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Young Viewers with Eyepiece Difficulties

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#26 johnnyha


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Posted 02 March 2013 - 01:48 AM

I always find it helps with all ages in fact, when someone new is coming to the eyepiece, to wait a bit and then simply ask, "So what do you see?". This usually works quite well and gets the person at the eyepiece concentrating and explaining what they actually see. The next in line is usually going to try to see and describe even more!

#27 JMW



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Posted 02 March 2013 - 01:44 PM

Johnny, I like your approach with your question. I will have to try it next time I work with the public. I often use a non-tracking mount so when people don't seem to be seeing much I take a moment to recenter the object and have them try again. Sometimes I don't notice when the person bumped the eyepiece and I look and find nothing in the field of view.

I enjoy dark skies so most of my public outreach is in darker parks that are further away from town than the typical school. You still see some young people but the mix is mostly adults with some families. You see more families if it is a campground in the summer. I do schools 3-4 times a year just to be doing my part as a volunteer for our club. I volunteer monthly at our Planetarium's observatory because it's easy to go when the gear is already on site.

#28 FlorinAndrei


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Posted 02 March 2013 - 08:15 PM

From my experience with kids (my own, my neighbors', their colleagues and friends) I learned this:

Communication, feedback, and checking on them are important. You need to ask them what's going on ("what do you see? do you see a bright yellow disk? are there 4 stars nearby?" etc). You need to make sure they actually keep the eye in the right place. In general, explain the whole thing in clear, simple sentences, and prepare them before they even touch the eyepiece. Just keep talking, asking, explaining, etc. Be clear, simple and firm. There will be a grand total of maybe 15 phrases that you will repeat 400 times; that's okay, keep repeating the slogans.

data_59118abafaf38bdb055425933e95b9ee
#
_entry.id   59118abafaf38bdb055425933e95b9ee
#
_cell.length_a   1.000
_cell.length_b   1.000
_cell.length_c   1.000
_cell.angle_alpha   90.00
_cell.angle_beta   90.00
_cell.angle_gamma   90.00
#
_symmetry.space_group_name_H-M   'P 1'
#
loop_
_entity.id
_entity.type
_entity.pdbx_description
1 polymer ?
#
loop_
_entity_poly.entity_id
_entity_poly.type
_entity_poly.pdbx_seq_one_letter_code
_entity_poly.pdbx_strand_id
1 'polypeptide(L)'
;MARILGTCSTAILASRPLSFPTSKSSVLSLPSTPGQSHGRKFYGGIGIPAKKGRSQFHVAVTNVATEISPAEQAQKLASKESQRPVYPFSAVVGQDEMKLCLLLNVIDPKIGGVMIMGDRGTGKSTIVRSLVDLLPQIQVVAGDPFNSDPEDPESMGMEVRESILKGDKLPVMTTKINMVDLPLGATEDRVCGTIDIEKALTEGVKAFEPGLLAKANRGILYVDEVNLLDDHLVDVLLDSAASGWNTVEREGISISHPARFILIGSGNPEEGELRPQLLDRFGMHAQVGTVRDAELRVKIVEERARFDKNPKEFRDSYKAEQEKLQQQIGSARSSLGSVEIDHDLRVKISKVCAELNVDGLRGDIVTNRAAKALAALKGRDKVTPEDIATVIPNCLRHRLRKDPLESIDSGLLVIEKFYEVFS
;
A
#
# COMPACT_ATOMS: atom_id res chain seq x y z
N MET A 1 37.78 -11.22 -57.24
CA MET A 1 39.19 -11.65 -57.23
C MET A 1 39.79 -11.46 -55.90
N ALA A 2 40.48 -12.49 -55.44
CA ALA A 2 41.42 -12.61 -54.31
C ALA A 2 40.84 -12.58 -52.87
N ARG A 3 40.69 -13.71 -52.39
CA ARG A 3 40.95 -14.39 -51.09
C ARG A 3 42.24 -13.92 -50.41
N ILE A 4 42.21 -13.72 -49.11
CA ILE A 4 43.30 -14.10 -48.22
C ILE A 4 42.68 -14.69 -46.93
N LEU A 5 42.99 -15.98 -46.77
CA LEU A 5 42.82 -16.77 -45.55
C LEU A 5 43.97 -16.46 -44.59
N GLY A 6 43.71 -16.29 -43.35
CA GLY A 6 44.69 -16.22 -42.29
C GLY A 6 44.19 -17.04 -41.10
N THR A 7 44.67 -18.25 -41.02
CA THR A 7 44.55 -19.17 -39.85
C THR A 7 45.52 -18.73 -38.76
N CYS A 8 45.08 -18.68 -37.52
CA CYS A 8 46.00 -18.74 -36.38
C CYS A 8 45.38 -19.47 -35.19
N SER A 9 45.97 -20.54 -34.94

Exit pupil is important. When it's less than 1mm, even adults have some difficulties on first sight. Luckily, Jupiter looks a bit better when magnification is not really that high.

The eyepiece matters. Large, generous eye relief helps a lot - 15mm is good, 20mm is better. Fancy new optics such as 82 deg or 100 deg FoV eyepieces seem to be a bit difficult; "boring" old 68 deg FoV eyepieces appear to be more approachable for some reason. A plain old workhorse like a Baader Hyperion Modular seems newbie-friendly even though it's not that sharp and contrast-y; a newer sharp, wide, high-contrast ocular might look nice to you, but some laypeople seem to need a bit more time to adjust to it. You probably don't want to use expensive glass anyway when kids are horsing around.

You'll need some kind of adjustable chair or ladder or step-stool (or all of the above) to accommodate all sizes of kids. It's crucial that they are comfortable and relaxed.

Have an adult or two watch your back and keep the rowdy kids under control; you pay attention to the area near the eyepiece, they pay attention to everything else. Set rules ("everyone waits in line HERE!") and enforce them.

And most important: "Nobody touches the scope but me! Touching the eyepiece with your eyebrow is okay."

If you do most of the above, the event can be pretty successful. Here's an example:


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